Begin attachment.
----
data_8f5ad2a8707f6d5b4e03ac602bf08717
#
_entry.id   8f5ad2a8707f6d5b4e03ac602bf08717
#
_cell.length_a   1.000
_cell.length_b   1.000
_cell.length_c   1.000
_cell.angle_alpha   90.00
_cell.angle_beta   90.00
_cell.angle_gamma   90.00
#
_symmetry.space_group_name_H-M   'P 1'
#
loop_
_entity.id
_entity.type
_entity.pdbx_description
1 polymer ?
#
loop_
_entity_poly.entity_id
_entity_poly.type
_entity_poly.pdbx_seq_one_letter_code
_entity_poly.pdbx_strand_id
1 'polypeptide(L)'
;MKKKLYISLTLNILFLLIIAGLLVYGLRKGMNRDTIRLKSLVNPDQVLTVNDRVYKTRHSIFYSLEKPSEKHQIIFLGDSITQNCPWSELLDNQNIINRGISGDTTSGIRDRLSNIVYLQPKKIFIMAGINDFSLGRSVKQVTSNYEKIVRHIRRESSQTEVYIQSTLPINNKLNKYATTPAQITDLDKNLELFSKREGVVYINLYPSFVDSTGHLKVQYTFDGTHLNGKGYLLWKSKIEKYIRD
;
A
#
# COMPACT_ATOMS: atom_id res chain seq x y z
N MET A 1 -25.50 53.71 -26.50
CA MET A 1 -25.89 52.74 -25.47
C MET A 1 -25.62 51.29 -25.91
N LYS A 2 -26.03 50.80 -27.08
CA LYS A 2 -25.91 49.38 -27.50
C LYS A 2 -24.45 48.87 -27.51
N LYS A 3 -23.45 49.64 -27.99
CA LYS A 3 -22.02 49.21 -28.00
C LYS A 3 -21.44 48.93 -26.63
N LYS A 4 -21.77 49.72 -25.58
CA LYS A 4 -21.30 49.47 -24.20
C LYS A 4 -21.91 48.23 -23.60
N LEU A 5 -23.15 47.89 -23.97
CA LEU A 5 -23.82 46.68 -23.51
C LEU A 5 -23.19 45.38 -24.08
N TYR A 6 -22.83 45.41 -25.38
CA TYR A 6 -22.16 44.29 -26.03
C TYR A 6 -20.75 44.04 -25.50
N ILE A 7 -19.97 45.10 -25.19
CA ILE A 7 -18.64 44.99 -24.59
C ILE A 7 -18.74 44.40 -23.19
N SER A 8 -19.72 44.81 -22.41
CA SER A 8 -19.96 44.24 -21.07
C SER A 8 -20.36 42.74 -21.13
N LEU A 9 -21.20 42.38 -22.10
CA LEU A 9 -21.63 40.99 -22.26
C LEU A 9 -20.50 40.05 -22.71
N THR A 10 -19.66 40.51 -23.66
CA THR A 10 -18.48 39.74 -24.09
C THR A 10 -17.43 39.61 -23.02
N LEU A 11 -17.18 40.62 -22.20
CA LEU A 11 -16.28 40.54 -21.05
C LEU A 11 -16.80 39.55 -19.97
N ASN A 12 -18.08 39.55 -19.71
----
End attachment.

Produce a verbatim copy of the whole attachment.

data_8f5ad2a8707f6d5b4e03ac602bf08717
#
_entry.id   8f5ad2a8707f6d5b4e03ac602bf08717
#
_cell.length_a   1.000
_cell.length_b   1.000
_cell.length_c   1.000
_cell.angle_alpha   90.00
_cell.angle_beta   90.00
_cell.angle_gamma   90.00
#
_symmetry.space_group_name_H-M   'P 1'
#
loop_
_entity.id
_entity.type
_entity.pdbx_description
1 polymer ?
#
loop_
_entity_poly.entity_id
_entity_poly.type
_entity_poly.pdbx_seq_one_letter_code
_entity_poly.pdbx_strand_id
1 'polypeptide(L)'
;MKKKLYISLTLNILFLLIIAGLLVYGLRKGMNRDTIRLKSLVNPDQVLTVNDRVYKTRHSIFYSLEKPSEKHQIIFLGDSITQNCPWSELLDNQNIINRGISGDTTSGIRDRLSNIVYLQPKKIFIMAGINDFSLGRSVKQVTSNYEKIVRHIRRESSQTEVYIQSTLPINNKLNKYATTPAQITDLDKNLELFSKREGVVYINLYPSFVDSTGHLKVQYTFDGTHLNGKGYLLWKSKIEKYIRD
;
A
#
# COMPACT_ATOMS: atom_id res chain seq x y z
N MET A 1 -25.50 53.71 -26.50
CA MET A 1 -25.89 52.74 -25.47
C MET A 1 -25.62 51.29 -25.91
N LYS A 2 -26.03 50.80 -27.08
CA LYS A 2 -25.91 49.38 -27.50
C LYS A 2 -24.45 48.87 -27.51
N LYS A 3 -23.45 49.64 -27.99
CA LYS A 3 -22.02 49.21 -28.00
C LYS A 3 -21.44 48.93 -26.63
N LYS A 4 -21.77 49.72 -25.58
CA LYS A 4 -21.30 49.47 -24.20
C LYS A 4 -21.91 48.23 -23.60
N LEU A 5 -23.15 47.89 -23.97
CA LEU A 5 -23.82 46.68 -23.51
C LEU A 5 -23.19 45.38 -24.08
N TYR A 6 -22.83 45.41 -25.38
CA TYR A 6 -22.16 44.29 -26.03
C TYR A 6 -20.75 44.04 -25.50
N ILE A 7 -19.97 45.10 -25.19
CA ILE A 7 -18.64 44.99 -24.59
C ILE A 7 -18.74 44.40 -23.19
N SER A 8 -19.72 44.81 -22.41
CA SER A 8 -19.96 44.24 -21.07
C SER A 8 -20.36 42.74 -21.13
N LEU A 9 -21.20 42.38 -22.10
CA LEU A 9 -21.63 40.99 -22.26
C LEU A 9 -20.50 40.05 -22.71
N THR A 10 -19.66 40.51 -23.66
CA THR A 10 -18.48 39.74 -24.09
C THR A 10 -17.43 39.61 -23.02
N LEU A 11 -17.18 40.62 -22.20
CA LEU A 11 -16.28 40.54 -21.05
C LEU A 11 -16.80 39.55 -19.97
N ASN A 12 -18.08 39.55 -19.71